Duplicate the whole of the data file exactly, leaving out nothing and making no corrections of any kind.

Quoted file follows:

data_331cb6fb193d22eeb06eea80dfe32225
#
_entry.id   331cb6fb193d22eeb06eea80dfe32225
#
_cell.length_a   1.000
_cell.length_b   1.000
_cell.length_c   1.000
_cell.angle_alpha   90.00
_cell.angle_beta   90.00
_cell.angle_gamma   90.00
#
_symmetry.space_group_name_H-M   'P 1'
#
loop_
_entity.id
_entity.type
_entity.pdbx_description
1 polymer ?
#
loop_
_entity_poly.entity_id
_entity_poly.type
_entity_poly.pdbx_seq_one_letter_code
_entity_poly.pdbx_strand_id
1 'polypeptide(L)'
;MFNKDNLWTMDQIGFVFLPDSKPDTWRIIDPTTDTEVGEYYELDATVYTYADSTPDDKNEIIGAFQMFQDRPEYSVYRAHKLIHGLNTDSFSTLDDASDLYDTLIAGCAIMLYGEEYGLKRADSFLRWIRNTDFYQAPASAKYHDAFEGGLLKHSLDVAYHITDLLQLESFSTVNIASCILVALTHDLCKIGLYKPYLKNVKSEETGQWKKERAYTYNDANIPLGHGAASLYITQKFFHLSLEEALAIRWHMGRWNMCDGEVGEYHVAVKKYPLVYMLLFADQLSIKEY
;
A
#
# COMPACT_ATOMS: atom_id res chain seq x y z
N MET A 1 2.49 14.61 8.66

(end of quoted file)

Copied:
data_331cb6fb193d22eeb06eea80dfe32225
#
_entry.id   331cb6fb193d22eeb06eea80dfe32225
#
_cell.length_a   1.000
_cell.length_b   1.000
_cell.length_c   1.000
_cell.angle_alpha   90.00
_cell.angle_beta   90.00
_cell.angle_gamma   90.00
#
_symmetry.space_group_name_H-M   'P 1'
#
loop_
_entity.id
_entity.type
_entity.pdbx_description
1 polymer ?
#
loop_
_entity_poly.entity_id
_entity_poly.type
_entity_poly.pdbx_seq_one_letter_code
_entity_poly.pdbx_strand_id
1 'polypeptide(L)'
;MFNKDNLWTMDQIGFVFLPDSKPDTWRIIDPTTDTEVGEYYELDATVYTYADSTPDDKNEIIGAFQMFQDRPEYSVYRAHKLIHGLNTDSFSTLDDASDLYDTLIAGCAIMLYGEEYGLKRADSFLRWIRNTDFYQAPASAKYHDAFEGGLLKHSLDVAYHITDLLQLESFSTVNIASCILVALTHDLCKIGLYKPYLKNVKSEETGQWKKERAYTYNDANIPLGHGAASLYITQKFFHLSLEEALAIRWHMGRWNMCDGEVGEYHVAVKKYPLVYMLLFADQLSIKEY
;
A
#
# COMPACT_ATOMS: atom_id res chain seq x y z
N MET A 1 2.49 14.61 8.66